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‘Days Of Wine And Roses’ Broadway Review: Trying Times For Good Folk In Exemplary Production; Also, A Bouncy ‘Once Upon A Mattress’

It’s easy to feel a bit smug early on in Days of Wine and Roses, as we know so much more – or at least have so much greater vocabularies – when it comes to things like toxic relationships and the role of abstinence in maintaining sobriety and all the other tenets of Bill W that have passed into common parlance and popular culture since Jack Lemmon and Lee Remick starred in the 1962 feature film version. Would the musical’s lovestruck alcoholics Kirstin Arnensen (Kelli O’Hara) and Joe Clay (Brian D’Arcy James) stood readier for battle if they’d seen so much as a single episode of Celebrity Rehab?

Whatever misguided self-satisfaction we initially cling to fades fast as this cast, its director Michael Grief, book writer Craig Lucas and composer/lyricist Adam Guettel draw us into their jazzy world of Brandy Alexanders, martini lunches – what Loudon Wainwright III once described as “drinks before dinner and wine with dinner and after-dinner drinks.” We’re barely into the hour and 45 minute running time before we’ve begun to see life through the blurry, hazy lens of a couple we’ve come to know well.

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Chalk it up to theatrical arts of the first order – acting, direction, book and Guettel’s mesmerizing operatic bebop – that we’re soon hand-in-shaky hand with characters who haven’t a clue how to break the cycle of whiskey-ice-repeat. We’re transported back in time by Kirstin’s lovely sleeveless, A-line cocktail dress (Dede Ayite designed the costumes, showing, among other things, how you really do Barbie), a delightful look that quickly enough gives way to ratty old Baby Jane Hudson bathrobes. And watch Joe morph from Man In a Gray Flannel Suit to rumpled slob in yesterday’s slept-ins, all inhabiting a midcentury modern world, perfectly designed by Lizzie Clachan, that seems by turns airy and claustrophobic.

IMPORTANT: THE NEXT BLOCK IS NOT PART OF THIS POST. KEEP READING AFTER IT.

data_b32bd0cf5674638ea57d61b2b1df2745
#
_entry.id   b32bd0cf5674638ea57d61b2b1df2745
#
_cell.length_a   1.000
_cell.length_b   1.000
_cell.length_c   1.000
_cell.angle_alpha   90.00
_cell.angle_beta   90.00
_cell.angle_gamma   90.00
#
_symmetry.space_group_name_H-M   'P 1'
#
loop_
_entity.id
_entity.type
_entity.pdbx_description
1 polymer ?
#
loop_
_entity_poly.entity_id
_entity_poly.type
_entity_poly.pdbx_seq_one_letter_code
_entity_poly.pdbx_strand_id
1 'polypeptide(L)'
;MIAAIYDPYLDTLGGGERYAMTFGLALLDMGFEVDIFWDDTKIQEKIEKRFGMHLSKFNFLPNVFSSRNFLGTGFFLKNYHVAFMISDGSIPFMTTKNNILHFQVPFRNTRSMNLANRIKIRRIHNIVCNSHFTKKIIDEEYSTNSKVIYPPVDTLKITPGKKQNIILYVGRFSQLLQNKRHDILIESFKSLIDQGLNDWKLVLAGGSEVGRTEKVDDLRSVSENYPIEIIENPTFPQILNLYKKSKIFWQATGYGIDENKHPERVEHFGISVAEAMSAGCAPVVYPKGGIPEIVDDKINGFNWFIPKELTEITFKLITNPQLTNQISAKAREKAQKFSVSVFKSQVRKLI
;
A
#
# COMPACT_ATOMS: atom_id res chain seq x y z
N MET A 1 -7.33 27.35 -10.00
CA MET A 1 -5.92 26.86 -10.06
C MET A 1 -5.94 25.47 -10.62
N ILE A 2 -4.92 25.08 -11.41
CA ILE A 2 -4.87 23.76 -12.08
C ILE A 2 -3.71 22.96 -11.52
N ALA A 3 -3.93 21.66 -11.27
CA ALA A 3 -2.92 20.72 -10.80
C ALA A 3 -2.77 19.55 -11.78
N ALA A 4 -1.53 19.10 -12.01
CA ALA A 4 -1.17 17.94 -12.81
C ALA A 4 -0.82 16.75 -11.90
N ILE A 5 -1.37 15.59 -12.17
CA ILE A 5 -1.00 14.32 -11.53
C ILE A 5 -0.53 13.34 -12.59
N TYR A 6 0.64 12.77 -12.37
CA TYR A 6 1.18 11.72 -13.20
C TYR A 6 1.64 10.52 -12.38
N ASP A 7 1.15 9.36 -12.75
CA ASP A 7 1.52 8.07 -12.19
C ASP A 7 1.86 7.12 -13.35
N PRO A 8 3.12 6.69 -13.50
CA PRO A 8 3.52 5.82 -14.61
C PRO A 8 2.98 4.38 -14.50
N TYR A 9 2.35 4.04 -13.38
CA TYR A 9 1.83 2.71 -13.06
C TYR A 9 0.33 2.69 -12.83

Only Ben Stanton’s lighting design of colored Mondrian rectangular panels stand as signals for the world beyond, the warm orange of a new morning, the deep black of an enticing New York night. Look there, those backdrops seem to tell us, there’s life out there if you’d only care to see.

D’Arcy James, O’Hara,
D’Arcy James, O’Hara,

Somehow, despite its somber theme, Days of Wine and Roses is sumptuous from start to finish, a resplendent melding of music and acting and storytelling that dares us to confront lessons we only thought we learned ages ago.

Title: Days of Wine and Roses
Venue: Studio 54
Director: Michael Greif
Book: Craig Lucas
Music: Adam Guettel
Cast: Kelli O’Hara, Brian d’Arcy James, Byron Jennings, Tabitha Lawing, Sharon Catherine Brown, Tony Carlin, Bill English, Olivia Hernandez, David Jennings, David Manis, Steven Booth, Nicole Ferguson , Addie Manthey and Kelcey Watson.
Running time: 1 hr 45 min (no intermission)

Sutton Foster, ‘Once Upon a Mattress’
Sutton Foster, ‘Once Upon a Mattress’